It seems that long, drawn-out film shots are becoming increasingly common in cinema. Take critically acclaimed films of the last decade like Gravity, 1917 and Birdman. All of them feature single shots lasting well over five minutes, and regularly patch together multiple shots to give the appearance of a continuous one.
There are even recent examples of entire movies captured in a single shot: Boiling Point had a run time of 94 minutes and was nominated for four BAFTAs; Russian Ark ran 96-minutes and featured hundreds of different actors in period costume; while a film called Victoria from 2015 ran for nearly 140 minutes, focusing on a young Spanish woman in Berlin.
None of these feature the longest film shot of all time, however. In fact, none of these are even close.
The longest commercially released film shot ever is a whopping 607 minutes. Not a lot happens. The film is called Paint Drying and features a continuous shot of a white wall.
It was made in 2016 by British artist and filmmaker, Charlie Shackleton, to protest against censorship and the rising costs for independent filmmakers submitting their work to the British Board of Film Classification (BBFC) – the board that certifies age-ratings in the United Kingdom. There is no audio, and the concept and title come from the phrase “watching paint dry”, to describe something boring.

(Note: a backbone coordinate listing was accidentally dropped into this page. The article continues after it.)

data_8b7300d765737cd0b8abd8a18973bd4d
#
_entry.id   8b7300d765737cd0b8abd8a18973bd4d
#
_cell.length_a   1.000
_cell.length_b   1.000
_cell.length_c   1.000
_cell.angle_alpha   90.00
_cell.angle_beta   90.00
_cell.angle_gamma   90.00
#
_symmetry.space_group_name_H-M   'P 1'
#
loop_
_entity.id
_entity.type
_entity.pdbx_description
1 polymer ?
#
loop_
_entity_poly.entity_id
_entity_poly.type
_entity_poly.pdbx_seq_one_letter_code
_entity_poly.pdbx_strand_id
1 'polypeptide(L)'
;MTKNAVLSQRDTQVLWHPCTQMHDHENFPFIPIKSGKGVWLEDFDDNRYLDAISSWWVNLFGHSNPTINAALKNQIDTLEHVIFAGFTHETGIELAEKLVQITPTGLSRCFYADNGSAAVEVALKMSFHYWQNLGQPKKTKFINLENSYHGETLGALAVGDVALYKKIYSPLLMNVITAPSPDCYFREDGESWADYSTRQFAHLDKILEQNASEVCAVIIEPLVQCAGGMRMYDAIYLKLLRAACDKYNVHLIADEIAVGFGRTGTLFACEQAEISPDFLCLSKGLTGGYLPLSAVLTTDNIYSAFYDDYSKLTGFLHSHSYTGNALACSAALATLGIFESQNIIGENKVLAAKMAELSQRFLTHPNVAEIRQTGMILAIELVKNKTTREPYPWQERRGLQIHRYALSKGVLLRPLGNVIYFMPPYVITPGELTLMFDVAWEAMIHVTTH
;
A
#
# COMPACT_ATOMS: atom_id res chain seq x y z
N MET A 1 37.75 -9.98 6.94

You may be wondering what exactly Shackleton’s protest achieves. By submitting Paint Drying to the BBFC, he forced them to watch the entire film in order to give it an age-rating classification.
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In 2015, the year of Shackleton’s submission, it cost £101.50 ($152 in 2015) plus £7.09 ($10.75) per minute of runtime to have a film reviewed by the BBFC.
Shackleton raised money for the submission through crowdfunding, receiving donations from 686 different backers on Kickstarter, eventually reaching £5,936. After Kickstarter’s fees, this funded 607 minutes of submission – the film’s eventual run time. Were more money raised, Paint Drying could initially have run even longer. Shackleton collected over 14 hours of continuous film.
From the BBFC, examiners split the viewing into two sessions over two different days. After reviewing the film, Paint Drying BBFC was awarded ‘U’ for ‘Universal. They concluded there was “no material likely to offend or harm.”
Despite its deliberately boring subject matter, Paint Drying was acclaimed. Based on 582 votes on IMDB, it has an 8.8/10 rating, while it scores 4.9 out of 5 based on 62 Google reviews.